PET Bottle Cutter: Plastic Waste Reuse Location: Dkar, BOTSWANA

Description: Plastic  beverage  bottles  are  a   common  waste  product  in  Dkar.   They  have  secondary  uses, such  as   water  storage  but  we  believe  by creating  and  providing  the  people  of   Dkar  with  a  technique  for transforming  plastic  bottles  into   strips  for weaving,  they  will  have  the ability  to  create  a  variety  of  products of  value  for  their  homes,  families  and community.  Potential  uses  of  this woven  material  include making   household  items  and  products  for sale. We  created  a  machine  that generates  plastic  strips  from waste   plastic  bottles. These  strips are the main component  of  our  weaving method.  Our  intention  is  to use this   method  to  create  multipurpose containers, as the Dkar  community expressed a need for such products. Examples of products  they  are  interested  in  include:  laundry   hampers,  food  containers,  wardrobe organizers, dish racks and gift boxes.

Precision Planter: Plant Propagation Location: Dkar, BOTSWANA

Description: The current process for plowing and plant propagation is not sustainable and very labor intensive. Additionally, the current plowing device is no longer subsidized in the Dkar community. Thus a prototype precision planter was created to move agricultural practices to align with the Conservation Farming Movement and address these issues. However, challenges exist for this device including: devising a mechanism to drop off a fixed volume of fertilizer and the further control on this volume based upon the seed to be planted and devising a mechanism to drop a selected quantity and size of seed to be planted. Technical support is required for further development of the prototype. Additionally, there is a need for discussion and sharing ideas with technical people whom could advise around fertilizer and seed dispersal mechanisms.

Timber Track | Location: Gabon, CENTRAL AFRICA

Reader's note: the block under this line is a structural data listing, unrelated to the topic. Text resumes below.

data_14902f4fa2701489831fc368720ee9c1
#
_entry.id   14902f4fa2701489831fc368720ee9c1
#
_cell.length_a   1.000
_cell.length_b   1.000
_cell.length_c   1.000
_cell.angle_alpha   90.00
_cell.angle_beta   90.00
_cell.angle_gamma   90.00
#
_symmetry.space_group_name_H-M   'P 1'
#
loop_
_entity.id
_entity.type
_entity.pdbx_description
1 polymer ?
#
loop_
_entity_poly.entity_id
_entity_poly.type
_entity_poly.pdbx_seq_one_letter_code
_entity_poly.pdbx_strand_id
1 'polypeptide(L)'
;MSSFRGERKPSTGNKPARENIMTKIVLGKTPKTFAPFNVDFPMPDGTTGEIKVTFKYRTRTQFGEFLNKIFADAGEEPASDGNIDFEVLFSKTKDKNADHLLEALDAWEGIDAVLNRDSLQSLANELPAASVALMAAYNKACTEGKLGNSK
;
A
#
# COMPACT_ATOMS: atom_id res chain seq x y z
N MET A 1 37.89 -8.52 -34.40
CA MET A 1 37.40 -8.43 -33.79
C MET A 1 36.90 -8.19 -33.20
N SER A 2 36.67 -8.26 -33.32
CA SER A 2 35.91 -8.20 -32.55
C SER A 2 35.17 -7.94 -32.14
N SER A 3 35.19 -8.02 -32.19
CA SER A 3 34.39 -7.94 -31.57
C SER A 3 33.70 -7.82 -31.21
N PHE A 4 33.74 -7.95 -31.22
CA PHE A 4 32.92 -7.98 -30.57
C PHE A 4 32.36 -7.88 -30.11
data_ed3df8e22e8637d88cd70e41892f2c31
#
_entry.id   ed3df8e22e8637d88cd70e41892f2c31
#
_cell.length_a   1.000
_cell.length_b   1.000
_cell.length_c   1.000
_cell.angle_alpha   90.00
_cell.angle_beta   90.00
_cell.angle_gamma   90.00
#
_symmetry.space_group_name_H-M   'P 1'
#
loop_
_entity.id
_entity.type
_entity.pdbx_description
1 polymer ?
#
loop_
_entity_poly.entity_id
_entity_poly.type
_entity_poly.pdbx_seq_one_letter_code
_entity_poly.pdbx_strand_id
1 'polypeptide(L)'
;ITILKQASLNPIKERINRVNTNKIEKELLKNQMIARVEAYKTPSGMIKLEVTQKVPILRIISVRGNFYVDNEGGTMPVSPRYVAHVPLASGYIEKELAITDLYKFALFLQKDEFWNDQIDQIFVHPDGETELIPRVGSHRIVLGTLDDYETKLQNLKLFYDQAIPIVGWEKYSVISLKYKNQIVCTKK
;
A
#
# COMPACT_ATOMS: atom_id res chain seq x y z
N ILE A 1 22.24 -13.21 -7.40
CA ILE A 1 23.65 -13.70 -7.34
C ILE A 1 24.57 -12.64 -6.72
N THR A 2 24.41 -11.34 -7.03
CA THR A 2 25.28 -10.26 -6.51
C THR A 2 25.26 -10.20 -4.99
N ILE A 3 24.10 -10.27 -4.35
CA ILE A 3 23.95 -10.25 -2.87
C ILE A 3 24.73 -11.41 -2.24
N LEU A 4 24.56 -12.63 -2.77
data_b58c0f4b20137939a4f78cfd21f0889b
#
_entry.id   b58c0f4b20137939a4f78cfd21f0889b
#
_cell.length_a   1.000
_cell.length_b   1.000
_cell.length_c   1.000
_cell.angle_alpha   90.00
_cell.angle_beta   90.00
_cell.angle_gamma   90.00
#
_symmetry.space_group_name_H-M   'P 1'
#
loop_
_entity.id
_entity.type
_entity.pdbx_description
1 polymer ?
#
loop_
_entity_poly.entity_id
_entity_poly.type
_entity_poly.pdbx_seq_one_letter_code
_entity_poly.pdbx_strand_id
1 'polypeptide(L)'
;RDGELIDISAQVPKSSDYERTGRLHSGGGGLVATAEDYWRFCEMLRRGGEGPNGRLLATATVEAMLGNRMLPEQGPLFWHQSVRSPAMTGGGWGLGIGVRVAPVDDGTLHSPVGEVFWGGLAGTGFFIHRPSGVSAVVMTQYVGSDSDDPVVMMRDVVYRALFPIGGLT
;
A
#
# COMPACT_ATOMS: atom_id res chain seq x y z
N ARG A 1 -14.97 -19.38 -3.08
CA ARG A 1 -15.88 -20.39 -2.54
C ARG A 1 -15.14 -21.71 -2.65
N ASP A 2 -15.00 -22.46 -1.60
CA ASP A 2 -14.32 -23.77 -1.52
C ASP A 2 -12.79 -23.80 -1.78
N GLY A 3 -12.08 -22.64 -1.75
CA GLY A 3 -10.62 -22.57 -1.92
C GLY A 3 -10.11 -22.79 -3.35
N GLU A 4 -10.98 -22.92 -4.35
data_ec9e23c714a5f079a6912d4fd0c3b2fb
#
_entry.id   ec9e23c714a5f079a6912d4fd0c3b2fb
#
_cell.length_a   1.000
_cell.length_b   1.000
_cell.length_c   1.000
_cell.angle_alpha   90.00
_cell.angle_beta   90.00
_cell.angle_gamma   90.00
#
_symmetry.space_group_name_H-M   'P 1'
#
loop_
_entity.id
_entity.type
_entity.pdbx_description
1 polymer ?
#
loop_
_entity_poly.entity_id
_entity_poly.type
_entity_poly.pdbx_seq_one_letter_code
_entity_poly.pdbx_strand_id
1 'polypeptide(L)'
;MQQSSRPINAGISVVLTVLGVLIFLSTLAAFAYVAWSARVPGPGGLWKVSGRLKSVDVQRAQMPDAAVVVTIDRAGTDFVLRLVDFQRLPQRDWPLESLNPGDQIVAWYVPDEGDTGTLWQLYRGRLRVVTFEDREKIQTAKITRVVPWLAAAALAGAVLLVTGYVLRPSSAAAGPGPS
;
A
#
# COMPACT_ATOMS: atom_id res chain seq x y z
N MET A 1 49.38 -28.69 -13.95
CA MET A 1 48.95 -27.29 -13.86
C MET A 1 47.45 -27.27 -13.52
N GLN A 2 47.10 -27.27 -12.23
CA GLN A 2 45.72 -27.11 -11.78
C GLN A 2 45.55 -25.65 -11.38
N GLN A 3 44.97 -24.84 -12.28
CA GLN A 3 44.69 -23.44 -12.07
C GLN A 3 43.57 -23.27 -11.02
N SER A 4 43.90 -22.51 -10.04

Gabon has about 22 million hectares of forested land which constitutes to 89.3% of the total land area (FAO) that are full of more than 80 exploitable timber species of which Okoume and Kevazingo are the most emblematic. The timber industry is the country’s second largest employer after the government. According to the ITTO, Gabon produced about 2.2 million m3 of logs in 2014. In 2009, the country banned raw logs exportation to promote the local industry. However, these efforts are being undermined by the harms of illegal logging. According to the WWF, 70% of the harvested timber is considered illegal. The illegal logs are usually trafficked to feed the international demand, namely in Asia. This indicates a difficulty on the control chain. Indeed, the system of control and traceability remains weak and relies largely on provincial units in lack of manpower. There are less than 10 control-stops of the Waters and Forests units in all the territory; the data is not easily centralized and not computerized, and therefore cannot be consulted if necessary. Added to this, corruption, which is one of the main difficulties in forest governance, is hampering some initiatives taken so far. Finally, efforts to establish a traceability and control system have so far failed, mainly because it requires large resources and a complex organization. This project will be developed through a partnership between the Gabonese Government and its partners, including the host NGO, Conservation Justice. The Goal of the project is to set up a control system of exploited timbers in order to reduce the circulation of illegal products and thus to combat illegal logging.